As long as there have been movies, there have been villains. They range from the neglected step-brother Loki to the power-hungry adviser Jafar to military experiment Bane. Among this diversity, there seems to a separation in theory and method in villain approach, which could have a very different set of effects on us as the audience.
As a child, I remember watching movies and shows where the villain basks in wickedness. He or she celebrates evil and, as Michael Caine’s Alfred said in “The Dark Knight” referring to the Joker, “Some men just want to watch the world burn.” The Joker himself is a perfect example. Other examples include Cruella De Vil, Voldemort, and Agent Smith of “The Matrix.”
On the other end of the spectrum, there has been an increasing number of villains on the big screen who are presented in a less distant, more accessible nature. No longer are we seeing villains whose sheer evil nature is far beyond what has ever crossed our imaginations, but instead we are seeing villains that we can understand and sympathize with. Take Loki in “Thor,” for example. Yeah, Loki did some really bad stuff, but you can’t help but feel bad for the guy, right? He was stolen and raised by an opposing king, his arrogant brother got all of the credit, and he just wanted to prove that he could be just as good as his hotshot brother. So while we disagree with the path he chose, he’s not such a bad guy, right?
The Norse god of mischief and chaos is not alone. Let’s take another popular supervillain: Ra’s al Ghul. Ra’s is a very interesting character, especially because he comes from the complete opposite direction that you expect him to. You would expect that someone backing The Scarecrow and determined to destroy an entire city would be basking in evil. Instead, he wants the same thing that Batman wants; the same thing that we would want – he wants to rid the world of evil. Yet again, while we disagree with his methodology, we can understand where he’s coming from.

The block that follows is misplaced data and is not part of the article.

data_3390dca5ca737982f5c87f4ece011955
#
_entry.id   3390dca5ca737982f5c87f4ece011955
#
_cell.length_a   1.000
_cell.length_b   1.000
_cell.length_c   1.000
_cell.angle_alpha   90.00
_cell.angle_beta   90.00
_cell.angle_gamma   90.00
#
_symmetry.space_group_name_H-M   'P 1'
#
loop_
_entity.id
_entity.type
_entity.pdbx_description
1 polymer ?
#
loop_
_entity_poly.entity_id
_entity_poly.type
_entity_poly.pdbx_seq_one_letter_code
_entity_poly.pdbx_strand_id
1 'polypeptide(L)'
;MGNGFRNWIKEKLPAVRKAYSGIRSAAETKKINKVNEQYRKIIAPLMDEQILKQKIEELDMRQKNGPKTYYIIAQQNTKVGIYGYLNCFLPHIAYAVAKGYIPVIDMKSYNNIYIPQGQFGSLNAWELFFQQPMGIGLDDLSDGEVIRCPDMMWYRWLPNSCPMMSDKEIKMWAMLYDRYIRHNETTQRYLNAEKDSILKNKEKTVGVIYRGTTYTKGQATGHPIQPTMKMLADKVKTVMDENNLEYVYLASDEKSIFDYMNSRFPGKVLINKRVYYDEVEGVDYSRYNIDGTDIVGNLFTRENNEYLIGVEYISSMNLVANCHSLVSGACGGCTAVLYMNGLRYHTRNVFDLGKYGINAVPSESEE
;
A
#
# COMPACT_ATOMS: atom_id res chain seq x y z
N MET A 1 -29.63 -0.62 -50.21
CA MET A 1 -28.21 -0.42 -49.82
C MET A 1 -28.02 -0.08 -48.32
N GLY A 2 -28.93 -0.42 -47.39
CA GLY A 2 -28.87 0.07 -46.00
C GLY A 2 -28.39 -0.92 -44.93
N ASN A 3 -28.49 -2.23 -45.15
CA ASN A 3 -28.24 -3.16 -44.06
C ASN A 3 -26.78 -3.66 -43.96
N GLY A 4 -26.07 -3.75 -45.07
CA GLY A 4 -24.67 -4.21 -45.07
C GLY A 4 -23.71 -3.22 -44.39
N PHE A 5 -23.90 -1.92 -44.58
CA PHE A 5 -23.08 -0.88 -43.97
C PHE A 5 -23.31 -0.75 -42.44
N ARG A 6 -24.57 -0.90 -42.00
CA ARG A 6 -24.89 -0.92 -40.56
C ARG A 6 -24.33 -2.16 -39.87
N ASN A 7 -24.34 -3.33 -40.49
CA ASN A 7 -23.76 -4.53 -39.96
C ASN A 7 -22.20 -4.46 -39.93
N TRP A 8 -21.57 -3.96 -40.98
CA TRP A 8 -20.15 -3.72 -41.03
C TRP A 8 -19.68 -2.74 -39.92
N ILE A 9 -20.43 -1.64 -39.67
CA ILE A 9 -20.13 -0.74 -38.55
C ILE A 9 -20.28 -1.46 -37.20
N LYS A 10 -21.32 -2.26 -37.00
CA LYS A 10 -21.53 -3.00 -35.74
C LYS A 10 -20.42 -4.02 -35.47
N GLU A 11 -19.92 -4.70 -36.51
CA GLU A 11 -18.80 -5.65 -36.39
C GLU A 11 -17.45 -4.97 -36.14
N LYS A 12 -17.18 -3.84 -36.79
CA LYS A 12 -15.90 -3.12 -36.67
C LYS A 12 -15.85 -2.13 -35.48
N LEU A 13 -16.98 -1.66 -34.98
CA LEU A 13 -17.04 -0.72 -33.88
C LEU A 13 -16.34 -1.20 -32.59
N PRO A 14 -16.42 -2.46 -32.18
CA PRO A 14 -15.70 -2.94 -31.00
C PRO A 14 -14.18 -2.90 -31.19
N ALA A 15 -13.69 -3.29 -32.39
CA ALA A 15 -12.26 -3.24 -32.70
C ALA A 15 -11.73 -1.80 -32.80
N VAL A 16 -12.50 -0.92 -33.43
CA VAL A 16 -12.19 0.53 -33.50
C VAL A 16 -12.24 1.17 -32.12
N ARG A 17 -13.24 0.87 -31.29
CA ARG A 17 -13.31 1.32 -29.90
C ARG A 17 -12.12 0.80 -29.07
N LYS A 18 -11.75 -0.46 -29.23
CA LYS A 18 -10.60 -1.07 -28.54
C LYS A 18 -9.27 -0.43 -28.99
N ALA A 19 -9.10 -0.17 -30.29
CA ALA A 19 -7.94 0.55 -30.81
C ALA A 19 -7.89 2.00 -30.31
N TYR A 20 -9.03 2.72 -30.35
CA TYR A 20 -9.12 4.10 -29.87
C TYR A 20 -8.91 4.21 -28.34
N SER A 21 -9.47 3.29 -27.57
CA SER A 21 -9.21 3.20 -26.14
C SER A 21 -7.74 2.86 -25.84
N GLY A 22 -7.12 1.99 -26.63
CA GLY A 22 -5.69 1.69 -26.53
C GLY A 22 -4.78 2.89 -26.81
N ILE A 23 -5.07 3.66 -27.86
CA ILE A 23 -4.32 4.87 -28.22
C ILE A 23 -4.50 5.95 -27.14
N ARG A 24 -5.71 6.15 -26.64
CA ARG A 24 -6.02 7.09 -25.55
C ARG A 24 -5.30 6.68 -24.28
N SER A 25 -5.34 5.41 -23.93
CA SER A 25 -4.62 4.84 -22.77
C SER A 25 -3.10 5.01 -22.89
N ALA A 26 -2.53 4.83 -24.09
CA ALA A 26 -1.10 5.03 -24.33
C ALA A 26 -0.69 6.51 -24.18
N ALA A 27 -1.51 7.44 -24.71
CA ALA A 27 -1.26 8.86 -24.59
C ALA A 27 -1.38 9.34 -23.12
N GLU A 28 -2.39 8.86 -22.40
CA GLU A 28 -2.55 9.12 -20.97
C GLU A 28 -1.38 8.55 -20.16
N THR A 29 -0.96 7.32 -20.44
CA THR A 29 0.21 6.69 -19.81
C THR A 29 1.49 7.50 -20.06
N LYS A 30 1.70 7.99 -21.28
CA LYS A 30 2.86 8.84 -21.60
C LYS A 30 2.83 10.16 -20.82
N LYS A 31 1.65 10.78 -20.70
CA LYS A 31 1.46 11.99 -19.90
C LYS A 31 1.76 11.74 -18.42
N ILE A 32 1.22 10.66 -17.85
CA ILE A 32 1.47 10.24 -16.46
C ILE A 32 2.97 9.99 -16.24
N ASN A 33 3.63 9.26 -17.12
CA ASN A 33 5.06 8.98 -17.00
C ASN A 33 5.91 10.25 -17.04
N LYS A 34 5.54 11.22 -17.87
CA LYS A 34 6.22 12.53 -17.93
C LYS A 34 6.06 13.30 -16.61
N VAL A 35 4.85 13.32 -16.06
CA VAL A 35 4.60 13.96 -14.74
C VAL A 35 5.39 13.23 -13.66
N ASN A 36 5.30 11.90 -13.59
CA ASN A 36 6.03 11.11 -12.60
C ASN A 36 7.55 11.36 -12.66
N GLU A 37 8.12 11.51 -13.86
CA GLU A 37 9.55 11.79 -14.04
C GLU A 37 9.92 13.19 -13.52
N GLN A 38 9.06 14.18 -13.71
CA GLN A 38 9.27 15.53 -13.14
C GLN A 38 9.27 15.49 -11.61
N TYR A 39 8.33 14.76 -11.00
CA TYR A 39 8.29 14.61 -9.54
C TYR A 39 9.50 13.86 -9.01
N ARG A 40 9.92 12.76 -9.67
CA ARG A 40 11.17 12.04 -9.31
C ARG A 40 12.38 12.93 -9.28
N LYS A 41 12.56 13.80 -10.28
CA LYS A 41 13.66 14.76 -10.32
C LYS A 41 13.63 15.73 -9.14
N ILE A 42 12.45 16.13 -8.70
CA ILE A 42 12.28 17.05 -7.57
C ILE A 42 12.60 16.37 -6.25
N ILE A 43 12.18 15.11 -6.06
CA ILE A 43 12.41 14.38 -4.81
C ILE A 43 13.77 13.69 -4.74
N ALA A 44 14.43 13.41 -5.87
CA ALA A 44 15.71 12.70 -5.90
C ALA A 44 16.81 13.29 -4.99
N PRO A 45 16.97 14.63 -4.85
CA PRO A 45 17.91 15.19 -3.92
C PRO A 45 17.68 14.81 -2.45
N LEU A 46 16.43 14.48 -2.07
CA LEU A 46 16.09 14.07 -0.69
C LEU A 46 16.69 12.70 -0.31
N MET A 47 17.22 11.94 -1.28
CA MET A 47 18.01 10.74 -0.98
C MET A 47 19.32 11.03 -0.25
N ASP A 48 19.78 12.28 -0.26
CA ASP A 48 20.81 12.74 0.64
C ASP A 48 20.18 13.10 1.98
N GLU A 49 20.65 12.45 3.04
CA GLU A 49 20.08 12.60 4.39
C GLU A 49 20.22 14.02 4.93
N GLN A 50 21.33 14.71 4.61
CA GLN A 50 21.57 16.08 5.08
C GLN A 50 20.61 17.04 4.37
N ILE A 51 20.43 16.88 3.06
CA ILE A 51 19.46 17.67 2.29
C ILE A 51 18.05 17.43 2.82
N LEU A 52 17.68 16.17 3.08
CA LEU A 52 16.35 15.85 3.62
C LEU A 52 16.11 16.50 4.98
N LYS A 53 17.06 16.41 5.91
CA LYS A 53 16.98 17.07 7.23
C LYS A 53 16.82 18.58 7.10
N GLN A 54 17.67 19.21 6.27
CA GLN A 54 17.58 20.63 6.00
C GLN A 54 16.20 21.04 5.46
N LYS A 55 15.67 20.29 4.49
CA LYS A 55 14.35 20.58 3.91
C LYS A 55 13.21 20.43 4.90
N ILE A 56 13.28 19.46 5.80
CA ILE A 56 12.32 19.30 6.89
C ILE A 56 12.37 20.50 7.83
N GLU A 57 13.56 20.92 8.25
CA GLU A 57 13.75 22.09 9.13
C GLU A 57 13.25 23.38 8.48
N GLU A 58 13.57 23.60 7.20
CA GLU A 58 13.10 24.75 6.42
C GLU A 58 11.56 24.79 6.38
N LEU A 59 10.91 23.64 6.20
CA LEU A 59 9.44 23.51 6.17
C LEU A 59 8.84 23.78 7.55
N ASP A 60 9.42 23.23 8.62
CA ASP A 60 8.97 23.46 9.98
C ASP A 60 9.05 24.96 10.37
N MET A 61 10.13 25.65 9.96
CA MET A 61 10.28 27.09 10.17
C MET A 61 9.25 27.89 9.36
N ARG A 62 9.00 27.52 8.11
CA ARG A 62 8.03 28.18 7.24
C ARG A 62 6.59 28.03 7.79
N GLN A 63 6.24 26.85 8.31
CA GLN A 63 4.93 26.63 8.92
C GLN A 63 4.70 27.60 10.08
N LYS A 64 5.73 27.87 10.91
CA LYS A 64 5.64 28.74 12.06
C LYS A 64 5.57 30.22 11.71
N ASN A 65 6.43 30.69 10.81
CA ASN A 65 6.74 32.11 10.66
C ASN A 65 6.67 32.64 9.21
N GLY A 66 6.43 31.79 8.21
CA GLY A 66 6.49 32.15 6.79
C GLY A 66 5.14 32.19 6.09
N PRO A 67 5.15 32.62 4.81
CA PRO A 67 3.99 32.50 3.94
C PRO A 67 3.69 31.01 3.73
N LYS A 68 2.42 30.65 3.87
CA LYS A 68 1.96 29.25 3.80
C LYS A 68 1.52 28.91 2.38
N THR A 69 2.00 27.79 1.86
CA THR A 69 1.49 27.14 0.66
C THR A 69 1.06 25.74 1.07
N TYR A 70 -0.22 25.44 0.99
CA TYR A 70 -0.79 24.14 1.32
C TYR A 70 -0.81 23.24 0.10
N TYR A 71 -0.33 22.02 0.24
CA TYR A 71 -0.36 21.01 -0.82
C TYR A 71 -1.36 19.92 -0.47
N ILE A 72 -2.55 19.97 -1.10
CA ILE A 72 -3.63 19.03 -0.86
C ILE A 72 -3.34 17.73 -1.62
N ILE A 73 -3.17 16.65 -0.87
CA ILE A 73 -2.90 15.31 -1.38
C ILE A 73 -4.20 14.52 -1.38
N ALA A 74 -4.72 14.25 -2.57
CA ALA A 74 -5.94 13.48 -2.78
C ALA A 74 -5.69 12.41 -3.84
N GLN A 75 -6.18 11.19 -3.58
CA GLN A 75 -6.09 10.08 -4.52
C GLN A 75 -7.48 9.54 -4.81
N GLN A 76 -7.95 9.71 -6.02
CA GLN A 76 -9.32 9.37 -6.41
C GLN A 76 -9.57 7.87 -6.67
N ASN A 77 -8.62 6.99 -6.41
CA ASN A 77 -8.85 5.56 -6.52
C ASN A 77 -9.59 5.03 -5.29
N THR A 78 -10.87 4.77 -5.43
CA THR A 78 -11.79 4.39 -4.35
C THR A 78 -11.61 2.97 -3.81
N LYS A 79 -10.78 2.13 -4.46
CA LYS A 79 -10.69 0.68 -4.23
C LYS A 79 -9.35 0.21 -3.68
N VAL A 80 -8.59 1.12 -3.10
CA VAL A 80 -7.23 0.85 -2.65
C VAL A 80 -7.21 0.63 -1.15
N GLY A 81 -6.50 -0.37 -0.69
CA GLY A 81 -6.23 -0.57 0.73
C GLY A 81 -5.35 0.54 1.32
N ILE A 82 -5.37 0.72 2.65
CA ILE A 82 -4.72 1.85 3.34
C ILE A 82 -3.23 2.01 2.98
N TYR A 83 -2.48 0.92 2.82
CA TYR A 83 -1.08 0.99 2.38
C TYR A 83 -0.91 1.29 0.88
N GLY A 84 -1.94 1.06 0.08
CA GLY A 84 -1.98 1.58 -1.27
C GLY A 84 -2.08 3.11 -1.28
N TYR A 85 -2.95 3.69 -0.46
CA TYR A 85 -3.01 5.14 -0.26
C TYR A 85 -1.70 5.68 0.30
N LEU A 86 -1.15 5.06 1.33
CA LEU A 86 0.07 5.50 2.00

Is this a good thing? How will this affect us and our children, seeing villains in a more sympathetic light? Should we be enraged or supportive?
I was recently reading the story of a young woman who was appalled at the horrid choices she had made in her college-aged years. She had led a life of sexual promiscuity that led to an unplanned pregnancy and ultimately an abortion. She was horrified at what she had done and kept repeating “I just can’t understand how I could do something like that!” The godly person who was counseling her reminded her (I paraphrase): “This isn’t the first time your sin resulted in the death of someone. Your sin put Jesus on the cross. All of our sins did. What’s shocking isn’t that you killed someone, what’s shocking is that you can be forgiven and renewed.”
There are two sides to this issue. The first is that we don’t want the evil of villains (and thereby our worldview of evil in the world) to be minimized. However, the flipside is that by seeing villains portrayed in a more accessible light, we begin to realize that “I could become that.” It’s a sobering thought to realize that sometimes the villains aren’t only the terrorists, the slave traders and the corrupt politicians; sometimes the villains are regular people like you and me. That scares us to death. As it should. Within this issue is a lesson well-learned: we could become that. So let’s be wary and make sure that we don’t.